Luke Skywalker from Star Wars might have brought me here, but the overwhelming feeling I have is of entering a scene from an Enid Blyton novel. More specifically, the flashback is of a Famous Five novel in which I could well be making my way to Kirrin Island.
The boat I’m on cuts its way through the choppy Atlantic Ocean, making the 12-kilometre journey from Portmagee to the Skellig Islands in Ireland’s County Kerry in about an hour. My travel companions are an intrepid bunch interested in visiting a striking location from the seventh Star Wars film. Seen in the dramatic last few minutes of Star Wars: The Force Awakens is a remote, mysterious island on a planet far away. It’s where Jedi Luke Skywalker is revealed to have been hiding for 30 years. Incidentally, the island is given sizeable screen time in the next Star Wars film The Last Jedi, which released in December 2017. This lonely, mystical place is Skellig Michael, an island somewhat shaped like the Millennium Falcon spaceship, whose geography evokes awe and fascination.
Skellig Michael or Great Skellig, the larger of the two Skellig Islands, is a steep pinnacle rising out of the wild waters of the Atlantic Ocean. It’s here that one of Ireland’s oldest monastic settlements was founded, though much of its early history is unknown. At the northeastern summit of this rocky outcrop are a number of dome-like cells of a monastery where, according to legend, Saint Fionan settled with a group of Christian monks in the sixth century. It remained a monastery until the 16th century, and later became a place of pilgrimage.
The most convenient access to the Skelligs is from the fishing village of Portmagee, a small, pretty spot on the Iveragh Peninsula with a population of under 200. It’s the kind of town where fresh fish comes in each evening and goes straight to the kitchen for the cook to prepare supper. That’s exactly what happened the one night I spent there at The Moorings guest house, right opposite the marina.
Our tour boat leaves Portmagee soon after breakfast the next day and nears Little Skellig Island first and circles it. The tops of its craggy cliffs are white, covered with thousands of birds and their droppings. Over 40,000 gannets and other seabirds live on this island, and I’m sure I can see at least 39,999 of them right away. This area hosts one of the largest gannet colonies in Ireland and they are literally everywhere: lining every ridge, swirling overhead, diving majestically to fish in the water, swooping up and down cliffs, in and out of nests, darting to and from their families. When some fly closer, I notice they have a yellow tint on their heads and black tips at the end of their large wings. Interestingly, these seabirds can live for up to 30 years.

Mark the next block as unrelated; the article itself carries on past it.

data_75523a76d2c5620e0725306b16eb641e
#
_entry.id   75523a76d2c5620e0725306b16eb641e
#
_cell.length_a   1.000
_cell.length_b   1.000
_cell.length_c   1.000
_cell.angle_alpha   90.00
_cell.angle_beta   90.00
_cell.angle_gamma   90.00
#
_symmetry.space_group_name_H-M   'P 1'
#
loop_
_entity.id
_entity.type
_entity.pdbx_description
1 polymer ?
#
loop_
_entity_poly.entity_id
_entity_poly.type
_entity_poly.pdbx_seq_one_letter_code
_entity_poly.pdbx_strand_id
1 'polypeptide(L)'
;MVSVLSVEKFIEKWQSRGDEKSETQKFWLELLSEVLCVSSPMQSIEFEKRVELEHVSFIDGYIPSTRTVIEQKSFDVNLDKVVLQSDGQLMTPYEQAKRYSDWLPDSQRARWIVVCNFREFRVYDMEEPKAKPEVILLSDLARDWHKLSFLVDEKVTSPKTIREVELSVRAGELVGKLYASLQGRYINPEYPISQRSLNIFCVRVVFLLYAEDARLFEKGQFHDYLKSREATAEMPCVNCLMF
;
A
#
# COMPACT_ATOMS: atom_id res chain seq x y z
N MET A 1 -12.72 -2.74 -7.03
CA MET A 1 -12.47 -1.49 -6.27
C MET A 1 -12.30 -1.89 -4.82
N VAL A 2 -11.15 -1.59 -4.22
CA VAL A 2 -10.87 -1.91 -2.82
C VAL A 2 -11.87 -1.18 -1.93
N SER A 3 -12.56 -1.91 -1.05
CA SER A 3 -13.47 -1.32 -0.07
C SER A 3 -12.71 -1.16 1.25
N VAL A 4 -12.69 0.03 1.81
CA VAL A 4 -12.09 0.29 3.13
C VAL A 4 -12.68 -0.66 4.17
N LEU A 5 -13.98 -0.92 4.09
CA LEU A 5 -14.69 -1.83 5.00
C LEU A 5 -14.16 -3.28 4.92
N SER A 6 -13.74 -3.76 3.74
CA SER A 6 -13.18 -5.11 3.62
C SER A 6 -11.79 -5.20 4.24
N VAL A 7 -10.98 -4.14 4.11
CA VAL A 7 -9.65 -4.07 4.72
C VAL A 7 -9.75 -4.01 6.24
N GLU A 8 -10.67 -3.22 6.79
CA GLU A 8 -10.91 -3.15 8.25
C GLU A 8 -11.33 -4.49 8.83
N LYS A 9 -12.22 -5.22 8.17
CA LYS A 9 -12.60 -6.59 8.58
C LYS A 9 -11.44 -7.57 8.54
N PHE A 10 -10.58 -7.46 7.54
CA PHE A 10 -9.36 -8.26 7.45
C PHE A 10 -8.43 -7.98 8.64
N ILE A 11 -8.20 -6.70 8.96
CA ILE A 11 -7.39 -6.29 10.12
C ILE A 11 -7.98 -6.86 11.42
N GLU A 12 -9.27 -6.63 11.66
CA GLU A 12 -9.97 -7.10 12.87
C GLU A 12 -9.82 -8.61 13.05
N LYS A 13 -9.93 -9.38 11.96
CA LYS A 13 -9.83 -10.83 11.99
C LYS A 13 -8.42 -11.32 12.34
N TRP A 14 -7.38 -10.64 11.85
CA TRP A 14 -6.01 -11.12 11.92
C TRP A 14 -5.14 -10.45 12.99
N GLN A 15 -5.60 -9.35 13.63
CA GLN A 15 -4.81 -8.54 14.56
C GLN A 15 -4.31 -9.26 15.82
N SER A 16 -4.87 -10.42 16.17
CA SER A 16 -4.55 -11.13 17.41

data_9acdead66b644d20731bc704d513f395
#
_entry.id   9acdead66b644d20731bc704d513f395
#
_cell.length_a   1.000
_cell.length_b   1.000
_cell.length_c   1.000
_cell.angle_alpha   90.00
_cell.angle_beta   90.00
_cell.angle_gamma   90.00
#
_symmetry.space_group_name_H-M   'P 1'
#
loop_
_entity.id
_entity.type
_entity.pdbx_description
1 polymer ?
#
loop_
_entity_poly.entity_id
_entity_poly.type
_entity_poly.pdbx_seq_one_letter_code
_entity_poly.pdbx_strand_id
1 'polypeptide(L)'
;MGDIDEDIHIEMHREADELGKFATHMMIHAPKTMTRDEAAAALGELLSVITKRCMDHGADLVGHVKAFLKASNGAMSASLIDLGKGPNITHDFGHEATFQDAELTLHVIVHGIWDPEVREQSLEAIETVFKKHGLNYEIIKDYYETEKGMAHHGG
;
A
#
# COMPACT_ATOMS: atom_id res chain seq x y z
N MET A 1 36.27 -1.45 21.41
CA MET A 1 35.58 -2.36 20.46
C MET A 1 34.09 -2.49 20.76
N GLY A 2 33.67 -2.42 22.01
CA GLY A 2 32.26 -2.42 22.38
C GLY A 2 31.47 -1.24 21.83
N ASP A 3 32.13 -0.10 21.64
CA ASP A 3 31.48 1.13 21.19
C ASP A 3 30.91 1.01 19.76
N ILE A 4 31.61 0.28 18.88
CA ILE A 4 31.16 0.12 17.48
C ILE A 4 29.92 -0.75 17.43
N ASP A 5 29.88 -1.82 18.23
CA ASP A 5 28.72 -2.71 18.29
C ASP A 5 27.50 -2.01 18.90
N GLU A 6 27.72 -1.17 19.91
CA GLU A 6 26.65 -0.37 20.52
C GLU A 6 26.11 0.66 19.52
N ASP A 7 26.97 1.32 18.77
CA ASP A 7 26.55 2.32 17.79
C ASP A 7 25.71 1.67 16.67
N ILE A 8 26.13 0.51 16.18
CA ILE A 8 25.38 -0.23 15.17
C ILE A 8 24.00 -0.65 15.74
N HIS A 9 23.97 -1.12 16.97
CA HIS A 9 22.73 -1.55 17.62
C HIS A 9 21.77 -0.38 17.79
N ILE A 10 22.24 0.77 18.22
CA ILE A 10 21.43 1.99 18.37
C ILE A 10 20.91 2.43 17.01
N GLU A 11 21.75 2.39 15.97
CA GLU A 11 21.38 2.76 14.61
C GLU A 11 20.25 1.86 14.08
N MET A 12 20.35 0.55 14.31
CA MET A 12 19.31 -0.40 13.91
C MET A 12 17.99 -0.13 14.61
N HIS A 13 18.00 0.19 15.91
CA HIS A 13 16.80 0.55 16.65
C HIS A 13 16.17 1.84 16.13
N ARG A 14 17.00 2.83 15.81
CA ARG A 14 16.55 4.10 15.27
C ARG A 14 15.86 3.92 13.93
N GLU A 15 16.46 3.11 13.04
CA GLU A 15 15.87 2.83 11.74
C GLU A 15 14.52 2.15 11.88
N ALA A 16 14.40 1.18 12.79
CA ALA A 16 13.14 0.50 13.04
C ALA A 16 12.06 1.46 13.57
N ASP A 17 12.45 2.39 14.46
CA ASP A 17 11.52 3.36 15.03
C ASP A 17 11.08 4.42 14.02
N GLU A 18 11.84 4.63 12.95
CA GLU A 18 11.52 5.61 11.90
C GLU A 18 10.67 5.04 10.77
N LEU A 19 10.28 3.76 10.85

We then circle Skellig Michael, and the guide points out the lighthouse and a treacherous old route that the monks once used when they came down from their mountaintop perch to fish for supper. I’m not quite sure what led me to think of this journey as an Enid Blyton adventure, but as we moor at a small cove, it becomes clear. I’d listened to our guide Tammy talk of how the rough seas and windy weather of this area often mean that tour boats don’t leave for their scheduled tours. The unpredictable weather requires that boatmen be extra careful to ensure they don’t crash into the sharp rocks that fringe the shore. It reminds me of the Famous Five dashing against rocks in their wooden boat as they land on Kirrin Island. The thousands of gannets here awaken memories of the gulls and jackdaws of Blyton’s novels, and the idea of a wind-pummelled island close enough to the shore to get there in an hour, evokes even more parallels.
Skellig Michael has for centuries been a significant spiritual site, accessible only by three sets of steep steps cut into its dangerous cliffs. Only the rock-cut steps on the south side are still usable and open to visitors. In the penultimate scenes of Star Wars: The Force Awakens, the lead protagonist Rey runs up this set of rugged, weather-worn stairs. There are about 600 steps to the top, and we’ve been warned so much about how tough it is that I’m mentally prepared. I plan to do what I usually do when I have a massive task ahead of me; I break it down into smaller more manageable parts. Fifty steps at time, 12 times over.